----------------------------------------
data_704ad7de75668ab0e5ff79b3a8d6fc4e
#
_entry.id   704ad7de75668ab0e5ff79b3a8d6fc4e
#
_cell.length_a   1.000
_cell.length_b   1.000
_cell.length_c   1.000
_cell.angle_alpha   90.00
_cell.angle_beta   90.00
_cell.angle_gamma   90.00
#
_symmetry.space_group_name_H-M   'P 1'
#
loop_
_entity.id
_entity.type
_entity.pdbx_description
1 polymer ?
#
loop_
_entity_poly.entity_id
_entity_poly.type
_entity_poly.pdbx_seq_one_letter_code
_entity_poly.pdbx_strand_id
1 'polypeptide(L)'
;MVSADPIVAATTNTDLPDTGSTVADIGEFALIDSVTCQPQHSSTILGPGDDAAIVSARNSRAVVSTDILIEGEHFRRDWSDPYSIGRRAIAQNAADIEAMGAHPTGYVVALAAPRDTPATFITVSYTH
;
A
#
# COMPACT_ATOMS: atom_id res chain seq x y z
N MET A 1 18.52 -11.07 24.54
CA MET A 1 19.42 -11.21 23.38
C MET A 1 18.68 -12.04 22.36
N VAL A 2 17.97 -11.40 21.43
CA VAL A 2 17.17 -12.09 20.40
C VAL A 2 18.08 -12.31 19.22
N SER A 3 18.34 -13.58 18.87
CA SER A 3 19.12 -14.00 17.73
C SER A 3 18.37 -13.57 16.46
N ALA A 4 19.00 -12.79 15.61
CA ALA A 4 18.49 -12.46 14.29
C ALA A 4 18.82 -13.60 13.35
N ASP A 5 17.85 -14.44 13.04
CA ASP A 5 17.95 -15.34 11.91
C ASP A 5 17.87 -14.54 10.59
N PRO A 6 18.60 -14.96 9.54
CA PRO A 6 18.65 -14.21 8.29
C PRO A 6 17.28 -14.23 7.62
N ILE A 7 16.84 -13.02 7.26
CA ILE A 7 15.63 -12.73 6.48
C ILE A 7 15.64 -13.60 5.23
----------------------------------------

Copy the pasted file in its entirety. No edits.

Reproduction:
data_704ad7de75668ab0e5ff79b3a8d6fc4e
#
_entry.id   704ad7de75668ab0e5ff79b3a8d6fc4e
#
_cell.length_a   1.000
_cell.length_b   1.000
_cell.length_c   1.000
_cell.angle_alpha   90.00
_cell.angle_beta   90.00
_cell.angle_gamma   90.00
#
_symmetry.space_group_name_H-M   'P 1'
#
loop_
_entity.id
_entity.type
_entity.pdbx_description
1 polymer ?
#
loop_
_entity_poly.entity_id
_entity_poly.type
_entity_poly.pdbx_seq_one_letter_code
_entity_poly.pdbx_strand_id
1 'polypeptide(L)'
;MVSADPIVAATTNTDLPDTGSTVADIGEFALIDSVTCQPQHSSTILGPGDDAAIVSARNSRAVVSTDILIEGEHFRRDWSDPYSIGRRAIAQNAADIEAMGAHPTGYVVALAAPRDTPATFITVSYTH
;
A
#
# COMPACT_ATOMS: atom_id res chain seq x y z
N MET A 1 18.52 -11.07 24.54
CA MET A 1 19.42 -11.21 23.38
C MET A 1 18.68 -12.04 22.36
N VAL A 2 17.97 -11.40 21.43
CA VAL A 2 17.17 -12.09 20.40
C VAL A 2 18.08 -12.31 19.22
N SER A 3 18.34 -13.58 18.87
CA SER A 3 19.12 -14.00 17.73
C SER A 3 18.37 -13.57 16.46
N ALA A 4 19.00 -12.79 15.61
CA ALA A 4 18.49 -12.46 14.29
C ALA A 4 18.82 -13.60 13.35
N ASP A 5 17.85 -14.44 13.04
CA ASP A 5 17.95 -15.34 11.91
C ASP A 5 17.87 -14.54 10.59
N PRO A 6 18.60 -14.96 9.54
CA PRO A 6 18.65 -14.21 8.29
C PRO A 6 17.28 -14.23 7.62
N ILE A 7 16.84 -13.02 7.26
CA ILE A 7 15.63 -12.73 6.48
C ILE A 7 15.64 -13.60 5.23